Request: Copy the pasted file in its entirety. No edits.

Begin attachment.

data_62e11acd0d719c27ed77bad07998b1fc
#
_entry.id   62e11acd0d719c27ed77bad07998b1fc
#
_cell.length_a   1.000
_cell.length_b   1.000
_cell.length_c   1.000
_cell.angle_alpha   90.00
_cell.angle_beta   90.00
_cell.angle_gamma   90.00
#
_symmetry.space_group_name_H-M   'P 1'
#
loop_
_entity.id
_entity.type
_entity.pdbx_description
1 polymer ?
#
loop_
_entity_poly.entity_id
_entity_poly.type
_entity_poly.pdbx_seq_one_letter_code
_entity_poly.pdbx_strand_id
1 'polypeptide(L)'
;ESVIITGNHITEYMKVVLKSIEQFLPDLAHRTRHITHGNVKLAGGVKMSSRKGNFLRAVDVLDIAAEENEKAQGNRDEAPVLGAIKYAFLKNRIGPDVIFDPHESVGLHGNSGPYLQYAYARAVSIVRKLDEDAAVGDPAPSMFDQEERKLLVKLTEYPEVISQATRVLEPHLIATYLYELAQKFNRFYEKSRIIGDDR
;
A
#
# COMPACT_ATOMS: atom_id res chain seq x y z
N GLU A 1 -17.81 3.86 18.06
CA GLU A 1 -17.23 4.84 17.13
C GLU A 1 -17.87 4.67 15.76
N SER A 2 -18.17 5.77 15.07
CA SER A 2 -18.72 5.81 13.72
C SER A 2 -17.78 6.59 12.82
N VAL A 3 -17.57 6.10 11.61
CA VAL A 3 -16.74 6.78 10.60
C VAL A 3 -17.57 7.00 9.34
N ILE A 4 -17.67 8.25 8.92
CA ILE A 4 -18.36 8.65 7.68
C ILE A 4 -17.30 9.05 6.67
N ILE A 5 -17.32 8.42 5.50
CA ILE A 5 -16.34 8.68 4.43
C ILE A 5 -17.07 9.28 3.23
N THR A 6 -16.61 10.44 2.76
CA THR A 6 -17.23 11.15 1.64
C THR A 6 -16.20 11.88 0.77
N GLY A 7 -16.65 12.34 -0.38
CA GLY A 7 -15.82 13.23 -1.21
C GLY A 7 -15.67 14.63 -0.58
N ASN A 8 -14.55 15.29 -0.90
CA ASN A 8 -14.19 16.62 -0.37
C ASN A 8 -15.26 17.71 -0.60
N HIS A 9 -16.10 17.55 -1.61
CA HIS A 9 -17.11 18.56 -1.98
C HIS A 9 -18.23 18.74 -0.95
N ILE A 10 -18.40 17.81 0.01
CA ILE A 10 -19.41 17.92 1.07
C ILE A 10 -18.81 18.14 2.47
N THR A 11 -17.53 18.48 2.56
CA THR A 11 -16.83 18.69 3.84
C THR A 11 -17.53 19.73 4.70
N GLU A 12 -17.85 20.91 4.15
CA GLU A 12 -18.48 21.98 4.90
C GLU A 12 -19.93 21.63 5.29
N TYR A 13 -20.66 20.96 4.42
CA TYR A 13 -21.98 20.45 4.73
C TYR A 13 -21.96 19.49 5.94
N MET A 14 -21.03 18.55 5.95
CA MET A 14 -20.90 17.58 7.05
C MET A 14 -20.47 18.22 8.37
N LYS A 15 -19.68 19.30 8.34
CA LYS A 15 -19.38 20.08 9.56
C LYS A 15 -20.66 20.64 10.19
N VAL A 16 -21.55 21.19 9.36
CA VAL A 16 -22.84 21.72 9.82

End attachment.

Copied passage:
data_62e11acd0d719c27ed77bad07998b1fc
#
_entry.id   62e11acd0d719c27ed77bad07998b1fc
#
_cell.length_a   1.000
_cell.length_b   1.000
_cell.length_c   1.000
_cell.angle_alpha   90.00
_cell.angle_beta   90.00
_cell.angle_gamma   90.00
#
_symmetry.space_group_name_H-M   'P 1'
#
loop_
_entity.id
_entity.type
_entity.pdbx_description
1 polymer ?
#
loop_
_entity_poly.entity_id
_entity_poly.type
_entity_poly.pdbx_seq_one_letter_code
_entity_poly.pdbx_strand_id
1 'polypeptide(L)'
;ESVIITGNHITEYMKVVLKSIEQFLPDLAHRTRHITHGNVKLAGGVKMSSRKGNFLRAVDVLDIAAEENEKAQGNRDEAPVLGAIKYAFLKNRIGPDVIFDPHESVGLHGNSGPYLQYAYARAVSIVRKLDEDAAVGDPAPSMFDQEERKLLVKLTEYPEVISQATRVLEPHLIATYLYELAQKFNRFYEKSRIIGDDR
;
A
#
# COMPACT_ATOMS: atom_id res chain seq x y z
N GLU A 1 -17.81 3.86 18.06
CA GLU A 1 -17.23 4.84 17.13
C GLU A 1 -17.87 4.67 15.76
N SER A 2 -18.17 5.77 15.07
CA SER A 2 -18.72 5.81 13.72
C SER A 2 -17.78 6.59 12.82
N VAL A 3 -17.57 6.10 11.61
CA VAL A 3 -16.74 6.78 10.60
C VAL A 3 -17.57 7.00 9.34
N ILE A 4 -17.67 8.25 8.92
CA ILE A 4 -18.36 8.65 7.68
C ILE A 4 -17.30 9.05 6.67
N ILE A 5 -17.32 8.42 5.50
CA ILE A 5 -16.34 8.68 4.43
C ILE A 5 -17.07 9.28 3.23
N THR A 6 -16.61 10.44 2.76
CA THR A 6 -17.23 11.15 1.64
C THR A 6 -16.20 11.88 0.77
N GLY A 7 -16.65 12.34 -0.38
CA GLY A 7 -15.82 13.23 -1.21
C GLY A 7 -15.67 14.63 -0.58
N ASN A 8 -14.55 15.29 -0.90
CA ASN A 8 -14.19 16.62 -0.37
C ASN A 8 -15.26 17.71 -0.60
N HIS A 9 -16.10 17.55 -1.61
CA HIS A 9 -17.11 18.56 -1.98
C HIS A 9 -18.23 18.74 -0.95
N ILE A 10 -18.40 17.81 0.01
CA ILE A 10 -19.41 17.92 1.07
C ILE A 10 -18.81 18.14 2.47
N THR A 11 -17.53 18.48 2.56
CA THR A 11 -16.83 18.69 3.84
C THR A 11 -17.53 19.73 4.70
N GLU A 12 -17.85 20.91 4.15
CA GLU A 12 -18.48 21.98 4.90
C GLU A 12 -19.93 21.63 5.29
N TYR A 13 -20.66 20.96 4.42
CA TYR A 13 -21.98 20.45 4.73
C TYR A 13 -21.96 19.49 5.94
N MET A 14 -21.03 18.55 5.95
CA MET A 14 -20.90 17.58 7.05
C MET A 14 -20.47 18.22 8.37
N LYS A 15 -19.68 19.30 8.34
CA LYS A 15 -19.38 20.08 9.56
C LYS A 15 -20.66 20.64 10.19
N VAL A 16 -21.55 21.19 9.36
CA VAL A 16 -22.84 21.72 9.82